I was a scared little soul and didn’t really know what and why exactly things were happening this way.
    I was never instructed by my parents to follow guidelines they already assumed me to handle everything that comes.
    I was scared , timid and often cried days wondering why this ? and why only me.
    I was bullied to the point that a certain girl punched me infact that certain girl bullied so many other girls too she punched me so hard so many times on my chest that I fell down on the bathroom floor unconscious I was sad but didn’t have the courage to tell anyone what I was going through.
    But one fine day I was diagnosed with tuberculosis as the right side of my lungs witnessed a blockage as water was stuck there.
    The doctor enquired me whether I was beaten up my someone in the chest because the damage was severe.
    I said yes I was often beaten up by a fellow classmate.
    My mom was sad to hear this news.
    She was punished by the school principal wih sticks and a warning.

    I was a hardworker I wasn’t very smart but I was always sincere my teachers were often impressed by my sheer dedication.
    The bully girl stole my notebooks too and the teacher often sent me out of the class for not obeying his /her orders.
    Atlast one day she was caught red by my teachers stealing.
    I was never a bad student I kept working hard.
    But people often said to me how fat I was I looked like a wrestler even though I didn’t weigh that much.
    My relatives often call me fat , or I wouldn’t get married and stuff or I would get diabetes or meet with serious illness often mocking at me.
    All my life I felt I wasn’t understood, loved and respected.
    I began feeling anxious and anxiety gradually filled my entire existence. l At standard VII I moved to the same boarding school as my elder sister.
    My elder sister was a very bright girl, beautiful, intelligent, and smart and always secured good grades.
    When I joined the school people were mean to me saying that I was a disappointment to them because my elder sister is pretty and very smart but m just the opposite.
    I had no friends people already had their groups and no one included me because I was the new kid and they were here since Nursery.
    I tried my best but after a point life became difficult I became a difficult child.
    My behaviour turned rude and I turned way too aggressive and short-tempered even at a very young age.
    Vacations were also not very pleasant either; my mother was also leading a hard life to educate her two children and her frustration would often lead to screaming and destroying stuff in the house.She was way too short -tempered and would often beat us violently and pass bad remarks and often blame me and my sister for destroying her good life.
    But despite her bad side she loved us deeply from the bottom of her heart.
    I was too afraid because the harsh situation of life turned my mother into a perfectionist.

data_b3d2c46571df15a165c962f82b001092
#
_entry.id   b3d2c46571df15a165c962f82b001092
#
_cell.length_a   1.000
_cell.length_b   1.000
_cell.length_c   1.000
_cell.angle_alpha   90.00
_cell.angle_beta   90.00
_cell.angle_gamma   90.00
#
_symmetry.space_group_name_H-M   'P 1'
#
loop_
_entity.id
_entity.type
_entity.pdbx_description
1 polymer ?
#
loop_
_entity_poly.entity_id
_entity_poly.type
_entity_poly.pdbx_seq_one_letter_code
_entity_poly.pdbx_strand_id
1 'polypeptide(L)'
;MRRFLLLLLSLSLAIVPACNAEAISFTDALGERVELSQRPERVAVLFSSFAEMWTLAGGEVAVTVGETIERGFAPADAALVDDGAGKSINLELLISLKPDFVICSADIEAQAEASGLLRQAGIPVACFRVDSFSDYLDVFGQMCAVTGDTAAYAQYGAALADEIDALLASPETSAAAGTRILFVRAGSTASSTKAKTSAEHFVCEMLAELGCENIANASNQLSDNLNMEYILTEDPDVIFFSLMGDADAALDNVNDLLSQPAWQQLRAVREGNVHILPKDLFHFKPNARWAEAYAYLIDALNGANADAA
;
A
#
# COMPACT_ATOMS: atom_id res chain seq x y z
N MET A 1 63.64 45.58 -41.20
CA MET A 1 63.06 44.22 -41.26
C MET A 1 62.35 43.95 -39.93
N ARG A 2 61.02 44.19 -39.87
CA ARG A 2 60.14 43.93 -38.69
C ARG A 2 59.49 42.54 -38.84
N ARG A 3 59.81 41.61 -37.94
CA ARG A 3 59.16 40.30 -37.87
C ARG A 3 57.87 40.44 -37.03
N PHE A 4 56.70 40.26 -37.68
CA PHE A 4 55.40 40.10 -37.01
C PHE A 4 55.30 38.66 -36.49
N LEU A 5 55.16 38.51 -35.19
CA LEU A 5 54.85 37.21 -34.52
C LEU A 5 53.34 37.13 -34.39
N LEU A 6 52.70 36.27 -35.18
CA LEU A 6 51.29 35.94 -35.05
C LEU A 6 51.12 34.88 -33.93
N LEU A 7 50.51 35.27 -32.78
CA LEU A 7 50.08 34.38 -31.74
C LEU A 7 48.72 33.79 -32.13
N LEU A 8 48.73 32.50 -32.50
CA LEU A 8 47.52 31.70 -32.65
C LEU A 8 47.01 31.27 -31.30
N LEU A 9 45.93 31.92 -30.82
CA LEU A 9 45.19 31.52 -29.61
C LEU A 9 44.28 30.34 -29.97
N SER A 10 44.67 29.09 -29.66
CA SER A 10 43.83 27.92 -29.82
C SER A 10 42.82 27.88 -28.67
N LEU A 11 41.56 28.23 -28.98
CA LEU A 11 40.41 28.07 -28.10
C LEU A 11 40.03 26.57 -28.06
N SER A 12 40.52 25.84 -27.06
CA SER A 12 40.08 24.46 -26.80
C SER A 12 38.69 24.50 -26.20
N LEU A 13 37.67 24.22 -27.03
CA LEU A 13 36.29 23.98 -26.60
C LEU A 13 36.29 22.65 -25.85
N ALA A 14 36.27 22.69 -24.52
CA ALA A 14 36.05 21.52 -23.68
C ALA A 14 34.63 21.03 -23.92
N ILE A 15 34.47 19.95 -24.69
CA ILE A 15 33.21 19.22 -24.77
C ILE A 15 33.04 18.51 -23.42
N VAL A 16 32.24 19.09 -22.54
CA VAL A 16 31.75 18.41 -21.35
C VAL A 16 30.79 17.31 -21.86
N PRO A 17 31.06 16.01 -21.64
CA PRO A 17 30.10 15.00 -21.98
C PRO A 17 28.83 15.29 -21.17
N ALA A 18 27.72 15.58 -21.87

One single mistake and I would get beaten up real bad.
    I remember once I didn’t eat dinner on time and she came home angry and bet me very harshly with cane sticks.
    I had bruises over my body.
    I never really understood what’s the point of eating when you are not hungry at all and what do you derive by beating me up so hard just because I didnt eat.
    With time my mother’s financial situation flourished and she became a calmer person.
    I have immense love and respect for my mother.
    I know what she’s been through.
    But it sometimes get frustrating when you don’t let your child be what she wants to be.

    Iam still made fun off by people, calling me boring because I don’t drink alcohol, calling me fat and undesirable.
    A boring woman who men don’t crave for.
    Many times my sister often refers to me as judgemental psychotic ugly woman who didn’t have a boyfriend and longs for men’s attention is jealous of her beauty wants to bring her down and often mentioning me as someone who wants to be the pretentious nice sensible daughter of my mother.
    As I tried to confront her that she has to go back to college and not give up and not be backed down by people.
    But she never really understood my genuineness and till today accuse me of being jealous of everything she has.

    I often tried to kill myself because I felt dejected sad and lost for words. I would often swallow mud as a child to end my life , In standard VIII I tried killing myself by consuming phenyle and hair shampoo but instead I puked all the stuff out from my mouth.
    I tried to kill myself by eating 50 tablets together but still didnt die.
    I once tried to jump off from the hostel roof but the warden caught me trying to do so.
    Everytime I wanted to end my life I failed.
    Everything slowly started to change when I movee to a boarding school in Guwahati.
    I met new and kind people who understood me and accepted me for who Iam and also made me realize the art of humility and self acceptance.
    And while joining college in delhi university I realized I was strong I met people who often went through similar traumatic experience people who made me think out of the box.
    I realized Iam not a victim but a strong fierce lady who knows what she wants and wants to fight to live no matter how difficult the circumstances.
    I learned to step out of my comfort zone and learned to approach every challenge in a positive way.
    For the first time I realized I was precious and pledged to never back down.
    Iam now a completely different person from a person who always felt victimized I have changed myself to a person who believes in never gives up.
    I believe there’s something good in the world and that’s world fighting for.
    And every human being goes through difficult circumstances but the idea is to never give up!

  7. Majesty

    Sorry there’s a grammatical error please excuse it as I was busy typing very fast without realizing if I had made any mistakes or not
    Hope you will relate to my story and would never give up.

  8. Vipashayana

    Superb article Shivanshi! Truly LSR helps all the young women to be comfortable and confident in thier own skin! Very well written and very i spiring too! 🙂

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A former Assistant Secretary with the Ministry of Women and Child Development in West Bengal for three months, Lakshmi Bhavya has been championing the cause of menstrual hygiene in her district. By associating herself with the Lalana Campaign, a holistic menstrual hygiene awareness campaign which is conducted by the Anahat NGO, Lakshmi has been slowly breaking taboos when it comes to periods and menstrual hygiene.